• Mr0303

      I think that the people who said that weren’t too interested in the game in the first place. I doubt the ban would convince them to spend money on it.

      I think that if you are confident in your game, you should allow it to be streamed. The more people play it, the more exposure it’s going to get. How much it affects sales is a whole different matter, but more publicity is always good in my eyes.

    • Steve Baltimore

      Your probably right, and in most cases I would tend to agree with you. Unless it’s a visual novel or something completely story driven.

    • azariosays

      Let’s remember that Atlus left unlocalized text in the last SMT and people were mad for a day and the game still sold decently. That is something way worse than blocking streaming, but people moved on.

    • Mr0303

      So are you saying that this is a bad practice, but the game will still sell well despite that? If so, then I tend to agree.

    • Steve Baltimore

      I see both sides of this one. I could totally see why a publisher wouldn’t want a story driven game spoiled, it could really hinder sales.

      On the other hand, streamers that do this for a living want to be able stream and share the hottest and latest games. This also falls into that territory I bought this game I should be able to do whatever I want with it.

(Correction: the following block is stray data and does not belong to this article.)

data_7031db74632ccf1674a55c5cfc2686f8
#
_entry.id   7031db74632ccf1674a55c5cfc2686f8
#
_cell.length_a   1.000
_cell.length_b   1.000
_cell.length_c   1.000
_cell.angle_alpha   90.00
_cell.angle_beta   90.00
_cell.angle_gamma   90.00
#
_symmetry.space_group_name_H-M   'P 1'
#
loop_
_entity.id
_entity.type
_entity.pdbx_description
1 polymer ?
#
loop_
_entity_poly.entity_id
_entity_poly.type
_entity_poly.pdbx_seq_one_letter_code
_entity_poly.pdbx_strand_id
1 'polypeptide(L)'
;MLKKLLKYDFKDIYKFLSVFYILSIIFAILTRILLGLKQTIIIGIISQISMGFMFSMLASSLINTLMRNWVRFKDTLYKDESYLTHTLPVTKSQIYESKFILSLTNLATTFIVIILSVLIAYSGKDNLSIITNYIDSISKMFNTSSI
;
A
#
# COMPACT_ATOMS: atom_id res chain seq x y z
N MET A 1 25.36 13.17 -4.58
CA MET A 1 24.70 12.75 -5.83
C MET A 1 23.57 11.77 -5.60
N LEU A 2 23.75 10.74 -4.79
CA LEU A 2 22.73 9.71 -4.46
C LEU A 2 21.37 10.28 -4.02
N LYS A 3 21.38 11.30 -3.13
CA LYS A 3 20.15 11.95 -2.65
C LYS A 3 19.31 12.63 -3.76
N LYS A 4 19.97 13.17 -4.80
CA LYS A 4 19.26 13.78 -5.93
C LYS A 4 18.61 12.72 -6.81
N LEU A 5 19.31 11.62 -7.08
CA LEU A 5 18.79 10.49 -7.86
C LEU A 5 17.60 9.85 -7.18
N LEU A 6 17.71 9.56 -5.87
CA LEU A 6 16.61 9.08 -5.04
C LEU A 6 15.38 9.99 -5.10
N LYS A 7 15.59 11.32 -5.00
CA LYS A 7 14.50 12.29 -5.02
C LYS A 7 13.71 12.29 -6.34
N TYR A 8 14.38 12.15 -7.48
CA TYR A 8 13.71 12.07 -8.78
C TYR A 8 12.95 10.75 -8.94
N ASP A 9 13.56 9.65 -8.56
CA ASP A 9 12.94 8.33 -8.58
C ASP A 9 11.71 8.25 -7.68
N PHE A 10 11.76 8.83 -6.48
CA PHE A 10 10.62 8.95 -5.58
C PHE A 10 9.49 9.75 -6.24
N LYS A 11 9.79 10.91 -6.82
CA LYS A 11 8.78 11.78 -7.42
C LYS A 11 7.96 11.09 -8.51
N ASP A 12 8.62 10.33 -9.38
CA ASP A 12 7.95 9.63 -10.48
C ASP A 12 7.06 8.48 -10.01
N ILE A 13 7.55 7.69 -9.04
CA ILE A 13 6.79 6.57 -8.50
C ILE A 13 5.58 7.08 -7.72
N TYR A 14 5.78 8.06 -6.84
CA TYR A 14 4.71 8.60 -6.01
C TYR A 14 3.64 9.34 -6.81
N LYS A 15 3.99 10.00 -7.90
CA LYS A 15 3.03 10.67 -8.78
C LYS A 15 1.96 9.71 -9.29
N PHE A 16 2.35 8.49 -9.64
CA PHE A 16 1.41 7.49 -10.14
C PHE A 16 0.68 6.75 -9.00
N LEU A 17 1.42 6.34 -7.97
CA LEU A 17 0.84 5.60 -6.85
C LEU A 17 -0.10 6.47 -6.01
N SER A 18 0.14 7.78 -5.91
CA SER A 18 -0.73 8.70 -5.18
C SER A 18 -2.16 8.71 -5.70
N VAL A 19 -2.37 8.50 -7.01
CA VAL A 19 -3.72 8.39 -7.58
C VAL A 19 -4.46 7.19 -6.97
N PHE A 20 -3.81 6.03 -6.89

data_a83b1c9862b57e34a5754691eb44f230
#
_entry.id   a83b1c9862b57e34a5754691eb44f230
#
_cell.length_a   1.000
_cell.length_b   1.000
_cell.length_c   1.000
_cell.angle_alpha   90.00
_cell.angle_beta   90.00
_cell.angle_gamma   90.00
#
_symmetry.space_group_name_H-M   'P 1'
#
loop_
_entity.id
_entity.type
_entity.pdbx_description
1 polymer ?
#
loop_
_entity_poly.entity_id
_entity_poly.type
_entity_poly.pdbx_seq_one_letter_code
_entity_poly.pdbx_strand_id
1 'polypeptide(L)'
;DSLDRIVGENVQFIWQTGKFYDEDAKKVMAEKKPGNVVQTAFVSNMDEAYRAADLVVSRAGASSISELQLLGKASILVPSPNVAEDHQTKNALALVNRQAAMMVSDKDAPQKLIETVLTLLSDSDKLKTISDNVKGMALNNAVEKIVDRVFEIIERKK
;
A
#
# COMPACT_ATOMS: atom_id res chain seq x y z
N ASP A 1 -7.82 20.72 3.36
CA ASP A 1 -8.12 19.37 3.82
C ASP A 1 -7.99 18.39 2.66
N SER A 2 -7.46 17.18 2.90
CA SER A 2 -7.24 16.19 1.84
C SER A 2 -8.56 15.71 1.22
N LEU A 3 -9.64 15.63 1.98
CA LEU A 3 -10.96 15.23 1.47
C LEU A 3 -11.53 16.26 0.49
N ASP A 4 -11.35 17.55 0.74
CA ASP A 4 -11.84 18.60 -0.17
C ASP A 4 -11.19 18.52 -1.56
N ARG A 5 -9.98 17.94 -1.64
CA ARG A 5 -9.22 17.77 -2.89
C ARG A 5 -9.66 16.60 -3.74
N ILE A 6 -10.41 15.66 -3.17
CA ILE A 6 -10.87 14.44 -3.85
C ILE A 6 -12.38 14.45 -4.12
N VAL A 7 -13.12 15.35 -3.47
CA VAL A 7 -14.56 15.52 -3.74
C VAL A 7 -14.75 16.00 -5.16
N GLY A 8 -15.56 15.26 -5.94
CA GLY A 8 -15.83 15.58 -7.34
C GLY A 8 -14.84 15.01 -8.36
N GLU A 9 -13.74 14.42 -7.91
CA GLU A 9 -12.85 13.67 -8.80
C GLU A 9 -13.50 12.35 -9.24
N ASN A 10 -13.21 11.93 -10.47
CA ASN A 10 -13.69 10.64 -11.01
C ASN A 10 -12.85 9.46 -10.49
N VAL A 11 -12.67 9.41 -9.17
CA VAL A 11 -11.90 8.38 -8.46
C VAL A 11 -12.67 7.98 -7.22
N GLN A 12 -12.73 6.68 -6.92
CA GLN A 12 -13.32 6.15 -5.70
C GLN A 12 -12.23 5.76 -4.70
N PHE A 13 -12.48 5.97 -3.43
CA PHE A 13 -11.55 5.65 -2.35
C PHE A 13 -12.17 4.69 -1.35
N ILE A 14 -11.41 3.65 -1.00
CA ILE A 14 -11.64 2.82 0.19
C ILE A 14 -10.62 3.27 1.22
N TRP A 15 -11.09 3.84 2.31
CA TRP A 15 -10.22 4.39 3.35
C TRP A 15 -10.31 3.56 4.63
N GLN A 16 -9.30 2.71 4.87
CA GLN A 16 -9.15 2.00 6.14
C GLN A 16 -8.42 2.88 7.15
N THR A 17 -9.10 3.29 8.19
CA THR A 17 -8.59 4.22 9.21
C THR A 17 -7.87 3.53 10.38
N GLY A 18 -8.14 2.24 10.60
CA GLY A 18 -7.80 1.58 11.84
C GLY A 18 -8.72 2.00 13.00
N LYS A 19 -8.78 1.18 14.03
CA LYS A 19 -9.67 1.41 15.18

I don’t see any easy fix here, but I think both sides on this one need come together and find some middle ground.

  • Atlus is as bad as Nintendo.

    • bomblord

      This is actually considerably worse than what Nintendo’s been doing. They have a partnership program and will allow videos with their content to stay up (they just slap ads on them).

      Atlus is attempting to block all streaming after a certain point in the game and threatening video and channel takedowns.

  • ProfessorFluffy

    Just a thought, but Atlus is owned by Sega, and Sega Japan are known for this kind of stuff. Even though Atlus has been kind of independent, I imagine something like this could be a direct order by Sega.

    On the other hand they did have the region locking on the Persona 4 Arena for PS3 to get as much profit as possible from their markets, so could just be their own decision. ¯_(ツ)_/¯

    • Miqubi

      Sega didn’t restrict Yakuza 0, they scoured the internet of anything shining force when they thought they had to protect their latest game, but their approach with yakuza 0 has been different, so I wouldn’t pin it on Sega this time.

    • Narmy

      Sharing is blocked in the Japanese version of Yakuza 0.

    • Miqubi

      Then I take that back, puzzling they didn’t block it in the west though.

  • Landale

    Kamoshida fight isn’t off limits. Atlus clearly forgot about a line in the Kamoshida fight.
    https://uploads.disquscdn.com/images/36293bc609502c934dbb90cb2c687556075650e92a444fd366bd7be750191100.jpg

  • I was planning to buy this game (import the Japanese version, anyway), but Atlus deciding to treat the customer like shit (or a child) made me change my mind.